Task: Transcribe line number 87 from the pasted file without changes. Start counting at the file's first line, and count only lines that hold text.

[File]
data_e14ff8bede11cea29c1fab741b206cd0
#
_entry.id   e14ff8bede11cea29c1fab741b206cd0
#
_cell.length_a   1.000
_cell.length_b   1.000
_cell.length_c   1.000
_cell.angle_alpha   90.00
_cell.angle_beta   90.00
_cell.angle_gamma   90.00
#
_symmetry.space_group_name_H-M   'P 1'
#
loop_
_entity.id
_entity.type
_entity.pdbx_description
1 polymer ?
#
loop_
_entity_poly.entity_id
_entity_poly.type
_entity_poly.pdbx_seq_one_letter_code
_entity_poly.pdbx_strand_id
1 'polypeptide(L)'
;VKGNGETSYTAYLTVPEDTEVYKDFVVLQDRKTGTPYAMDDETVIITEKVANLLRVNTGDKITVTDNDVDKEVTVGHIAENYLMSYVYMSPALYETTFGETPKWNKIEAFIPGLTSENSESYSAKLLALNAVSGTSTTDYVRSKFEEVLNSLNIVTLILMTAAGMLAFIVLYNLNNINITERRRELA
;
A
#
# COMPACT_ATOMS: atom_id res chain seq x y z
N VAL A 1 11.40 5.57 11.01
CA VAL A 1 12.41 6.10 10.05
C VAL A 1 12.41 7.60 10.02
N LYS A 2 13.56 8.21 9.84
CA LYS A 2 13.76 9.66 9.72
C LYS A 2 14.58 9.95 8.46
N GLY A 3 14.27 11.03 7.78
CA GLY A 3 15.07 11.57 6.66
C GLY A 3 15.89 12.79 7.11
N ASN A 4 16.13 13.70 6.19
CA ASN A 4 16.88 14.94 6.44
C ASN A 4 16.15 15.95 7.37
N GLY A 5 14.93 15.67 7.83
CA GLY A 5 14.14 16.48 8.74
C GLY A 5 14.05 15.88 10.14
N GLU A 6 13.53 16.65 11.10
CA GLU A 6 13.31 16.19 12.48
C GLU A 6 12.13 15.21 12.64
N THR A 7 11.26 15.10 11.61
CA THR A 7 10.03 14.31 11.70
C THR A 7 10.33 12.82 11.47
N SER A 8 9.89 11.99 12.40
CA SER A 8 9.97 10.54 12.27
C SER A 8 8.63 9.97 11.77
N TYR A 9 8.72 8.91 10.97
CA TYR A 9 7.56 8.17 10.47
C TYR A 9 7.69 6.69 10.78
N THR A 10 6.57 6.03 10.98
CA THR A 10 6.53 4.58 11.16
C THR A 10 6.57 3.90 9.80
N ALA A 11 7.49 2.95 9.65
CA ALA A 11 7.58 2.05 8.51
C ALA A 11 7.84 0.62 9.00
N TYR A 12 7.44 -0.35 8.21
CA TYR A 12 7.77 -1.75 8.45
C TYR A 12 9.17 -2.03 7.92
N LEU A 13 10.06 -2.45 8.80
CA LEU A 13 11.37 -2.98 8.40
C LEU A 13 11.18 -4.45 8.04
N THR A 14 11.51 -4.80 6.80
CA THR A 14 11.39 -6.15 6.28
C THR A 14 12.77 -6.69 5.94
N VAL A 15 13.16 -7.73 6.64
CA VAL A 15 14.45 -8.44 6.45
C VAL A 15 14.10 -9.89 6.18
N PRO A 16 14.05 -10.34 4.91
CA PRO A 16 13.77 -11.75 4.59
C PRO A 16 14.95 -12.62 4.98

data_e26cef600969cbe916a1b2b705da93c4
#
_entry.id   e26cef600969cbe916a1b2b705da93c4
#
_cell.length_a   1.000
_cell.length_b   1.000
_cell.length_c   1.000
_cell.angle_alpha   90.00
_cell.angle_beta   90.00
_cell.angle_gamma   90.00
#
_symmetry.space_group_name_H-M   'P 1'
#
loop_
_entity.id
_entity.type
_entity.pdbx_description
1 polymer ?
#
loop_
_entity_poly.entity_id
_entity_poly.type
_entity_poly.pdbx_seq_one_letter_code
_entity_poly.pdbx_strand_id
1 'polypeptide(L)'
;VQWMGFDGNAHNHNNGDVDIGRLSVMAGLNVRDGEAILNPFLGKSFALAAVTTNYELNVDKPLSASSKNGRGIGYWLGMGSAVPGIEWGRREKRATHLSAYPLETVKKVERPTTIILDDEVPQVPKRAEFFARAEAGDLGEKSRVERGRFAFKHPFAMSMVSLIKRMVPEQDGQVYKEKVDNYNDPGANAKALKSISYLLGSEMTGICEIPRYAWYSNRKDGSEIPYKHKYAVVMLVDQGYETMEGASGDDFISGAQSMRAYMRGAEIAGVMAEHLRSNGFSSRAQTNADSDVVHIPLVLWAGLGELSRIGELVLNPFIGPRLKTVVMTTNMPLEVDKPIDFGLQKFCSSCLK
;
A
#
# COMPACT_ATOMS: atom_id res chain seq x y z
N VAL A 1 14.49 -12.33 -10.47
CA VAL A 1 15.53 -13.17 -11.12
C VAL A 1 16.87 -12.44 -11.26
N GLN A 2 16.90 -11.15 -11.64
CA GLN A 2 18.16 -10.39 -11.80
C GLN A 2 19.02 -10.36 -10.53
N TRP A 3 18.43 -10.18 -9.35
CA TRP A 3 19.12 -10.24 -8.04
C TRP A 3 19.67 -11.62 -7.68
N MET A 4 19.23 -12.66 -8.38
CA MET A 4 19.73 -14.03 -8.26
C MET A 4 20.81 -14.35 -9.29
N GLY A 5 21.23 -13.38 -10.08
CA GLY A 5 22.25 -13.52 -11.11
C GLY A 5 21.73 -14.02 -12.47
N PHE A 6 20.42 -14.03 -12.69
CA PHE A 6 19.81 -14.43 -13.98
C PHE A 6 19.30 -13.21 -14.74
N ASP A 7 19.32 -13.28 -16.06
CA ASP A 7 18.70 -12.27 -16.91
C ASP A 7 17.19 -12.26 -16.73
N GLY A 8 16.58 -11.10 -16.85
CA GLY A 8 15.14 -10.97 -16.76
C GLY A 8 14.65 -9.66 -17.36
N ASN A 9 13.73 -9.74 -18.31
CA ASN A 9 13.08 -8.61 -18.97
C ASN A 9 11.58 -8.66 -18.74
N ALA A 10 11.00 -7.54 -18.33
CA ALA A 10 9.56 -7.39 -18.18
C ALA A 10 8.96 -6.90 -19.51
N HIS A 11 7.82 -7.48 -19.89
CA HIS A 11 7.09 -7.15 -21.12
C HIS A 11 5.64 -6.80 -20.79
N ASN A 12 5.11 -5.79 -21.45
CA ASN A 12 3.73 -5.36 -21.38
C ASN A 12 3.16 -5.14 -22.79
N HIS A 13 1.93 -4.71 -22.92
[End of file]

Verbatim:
_cell.angle_beta   90.00